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Wayne Willems Site
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Wayne Willems started playing guitar with his grandfather and his dad in the kitchen at his grandfather's house. He started playing rhythem and gradually worked his way into playing lead. His grandfather played lead and Wayne learned by listening to him play. When Wayne got older, he and his two younger brothers started playing in a band together with their father, who let Wayne play lead as he played rhythem. The Willems Band, as they were called, made a circuit at vfws and any private club that would allow the youngsters to play. Wayne was fifteen when they started, his middle brother Dave was thirteen, and the youngest was Rich at eleven.
By the time the three brothers reached high school, Wayne was active in jazz band, with Dave playing bass. Rich was in the band playing drums. Before band class would begin in the morning, the three would set up and play all their favorite songs they had learned off the radio, like Black Sabath, Kiss, Ratt, Def Leppard, Rush, and many, many more. They began getting a huge following from school and soon were playing for prom, talent shows, half time, and at a teen hangout called the Underground, an old garage off a main road in Little Rock. The young group not only did cover tunes, but their original songlist was growing as well. Once out of school, the three boys had bands and other projects. Dave and Wayne headed a band with Lucky on drims called Mathias, which was a death metal band that lasted long enough for them to write about ten original songs and record them before splitting up. Rich had a band called SKF, where he was the lead singer and songwriter. It ended abruptly when the guitarist, a long time friend, ended his own life. That was when the three brothers got back together. Wayne, Rich, and Dave started a band with another friend or their's names Gagne. He was the rhythem backup behind Wayne. They were called Sedreth.
Sedreth was the band for the time. Their music was a split between country rock and hard core rock'n'roll. They became reconized when they started playing the club scene in Little Rock, Memphis, and Shreveport. But as all good things come to an end, so did Sedreth. After many trips to the recording studio, and many hours of recording, they ended up with an album of twelve songs. Gagne called it quits when his song that the band had been working on didn't make it on tape. So the three brothers were on their own, and they set out to do their own thing. Dave and Rich joined up with a country guitarist, named Chuck, doing a local circuit around town and about. Wayne headed up his own rock'n'roll group, and started his own country band on the side as well. Things were going pretty smooth until Wayne quit his rock'n'roll band because he didn't agree with the bass player's attitude. Then he heard that Chuck, the guitarist his brothers were playing for, had been killed in an auto accident, which lead him to asking Dave if he would play bass with him in a new rock'n'roll band. Dave agreed to, which left Rich out, who thought it was a good time to quit anyway. So Wayne and Dave started a new band with a guy that had played drums with them on and off for the last twelve years named Howdy. It started out with Joe, the lead singer of Wayne's former band, as the lead singer of this band. But as time would tell, Joe didn't fit in with the rest of the group. So the band became known as the best damn three piece in Little Rock called MUDD.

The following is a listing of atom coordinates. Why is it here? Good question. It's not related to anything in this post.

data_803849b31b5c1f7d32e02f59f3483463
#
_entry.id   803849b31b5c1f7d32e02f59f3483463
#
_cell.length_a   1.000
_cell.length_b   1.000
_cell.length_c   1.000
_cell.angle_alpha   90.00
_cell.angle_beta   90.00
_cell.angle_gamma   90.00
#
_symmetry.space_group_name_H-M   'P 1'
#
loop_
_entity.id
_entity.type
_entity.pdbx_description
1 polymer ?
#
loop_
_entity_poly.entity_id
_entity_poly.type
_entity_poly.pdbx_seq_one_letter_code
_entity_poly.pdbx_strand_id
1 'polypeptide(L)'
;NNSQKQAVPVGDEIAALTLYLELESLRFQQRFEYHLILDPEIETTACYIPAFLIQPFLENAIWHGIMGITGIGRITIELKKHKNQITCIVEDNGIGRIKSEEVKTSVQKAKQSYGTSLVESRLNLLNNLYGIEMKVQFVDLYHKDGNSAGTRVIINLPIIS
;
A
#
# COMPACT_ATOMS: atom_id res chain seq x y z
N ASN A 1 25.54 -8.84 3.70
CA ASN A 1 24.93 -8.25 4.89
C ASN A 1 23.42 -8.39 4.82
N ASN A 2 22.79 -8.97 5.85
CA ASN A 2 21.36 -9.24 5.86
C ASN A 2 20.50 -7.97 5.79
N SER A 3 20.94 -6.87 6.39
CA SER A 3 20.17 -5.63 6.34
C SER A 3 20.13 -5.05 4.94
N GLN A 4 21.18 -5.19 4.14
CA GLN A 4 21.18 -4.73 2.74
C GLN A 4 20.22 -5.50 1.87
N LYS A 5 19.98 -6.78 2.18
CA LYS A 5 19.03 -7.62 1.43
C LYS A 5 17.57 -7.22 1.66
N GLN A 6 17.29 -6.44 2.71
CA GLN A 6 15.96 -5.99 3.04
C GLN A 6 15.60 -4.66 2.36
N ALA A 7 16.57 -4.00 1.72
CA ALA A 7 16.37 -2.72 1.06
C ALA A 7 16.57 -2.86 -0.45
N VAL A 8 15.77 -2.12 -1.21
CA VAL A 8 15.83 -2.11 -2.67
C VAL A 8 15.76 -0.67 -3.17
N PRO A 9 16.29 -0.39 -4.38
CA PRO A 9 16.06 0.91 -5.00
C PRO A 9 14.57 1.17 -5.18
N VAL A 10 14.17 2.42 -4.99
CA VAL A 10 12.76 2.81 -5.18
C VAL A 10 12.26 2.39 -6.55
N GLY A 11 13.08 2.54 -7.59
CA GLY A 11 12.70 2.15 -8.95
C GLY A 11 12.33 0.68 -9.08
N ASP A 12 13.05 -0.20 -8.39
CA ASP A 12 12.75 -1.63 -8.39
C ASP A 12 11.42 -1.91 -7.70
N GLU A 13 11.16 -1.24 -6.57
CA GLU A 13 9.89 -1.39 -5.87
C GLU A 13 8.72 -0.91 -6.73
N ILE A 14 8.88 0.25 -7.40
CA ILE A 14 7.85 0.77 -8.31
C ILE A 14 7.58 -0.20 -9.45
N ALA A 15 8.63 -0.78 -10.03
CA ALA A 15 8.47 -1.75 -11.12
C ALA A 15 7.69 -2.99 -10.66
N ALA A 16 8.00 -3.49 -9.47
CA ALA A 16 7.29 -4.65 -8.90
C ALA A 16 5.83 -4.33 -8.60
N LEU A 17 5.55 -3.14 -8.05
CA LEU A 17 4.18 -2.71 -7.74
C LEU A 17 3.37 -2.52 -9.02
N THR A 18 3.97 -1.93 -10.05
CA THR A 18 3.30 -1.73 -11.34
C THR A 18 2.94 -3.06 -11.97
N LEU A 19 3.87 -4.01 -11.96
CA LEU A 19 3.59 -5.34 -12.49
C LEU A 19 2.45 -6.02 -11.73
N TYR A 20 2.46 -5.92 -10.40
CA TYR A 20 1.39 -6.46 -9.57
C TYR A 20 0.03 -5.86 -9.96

With Dave and Wayne both singing lead and backup together, and the songs they knew between them, they could play anything, anytime, anywhere. Pop, rock, country, blues, which Wayne had a friend, Mark Simpson, who played slide guitar with them when they played blues or country, they went everywhere and played it all. Every weekend was a gig somewhere. One night would be an all out country night, with Mark Simpson or their cousin Rick in tow. The next night it was rock'n'roll at Nitelife or at Joe's Big Bamboo. Sunday's were spent at BJ's Honkytonk. One weekend was a biker wedding at a Harley chopper shop in the country, the next was the Knights of Columbus Forth of July party. And every year at the Riverfest in Little Rock for the past ten years, the band played with Gary McAlister on the river in front of one hundred thousand people. That was one hell of a crowd to please, playing alongside great names like 38 Special, Cheap Trick, and The Doobie Brothers.
Wayne Willems has come a long way from then until now. He left his home in Little Rock to come to Austin, Texas, where he lives now, with hopes in finding another great band like the one he left behind. He has a lot of talent and great expectations in finding the right band and the right path in which to travel.

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Last modified on Wednesday, January 13, 1999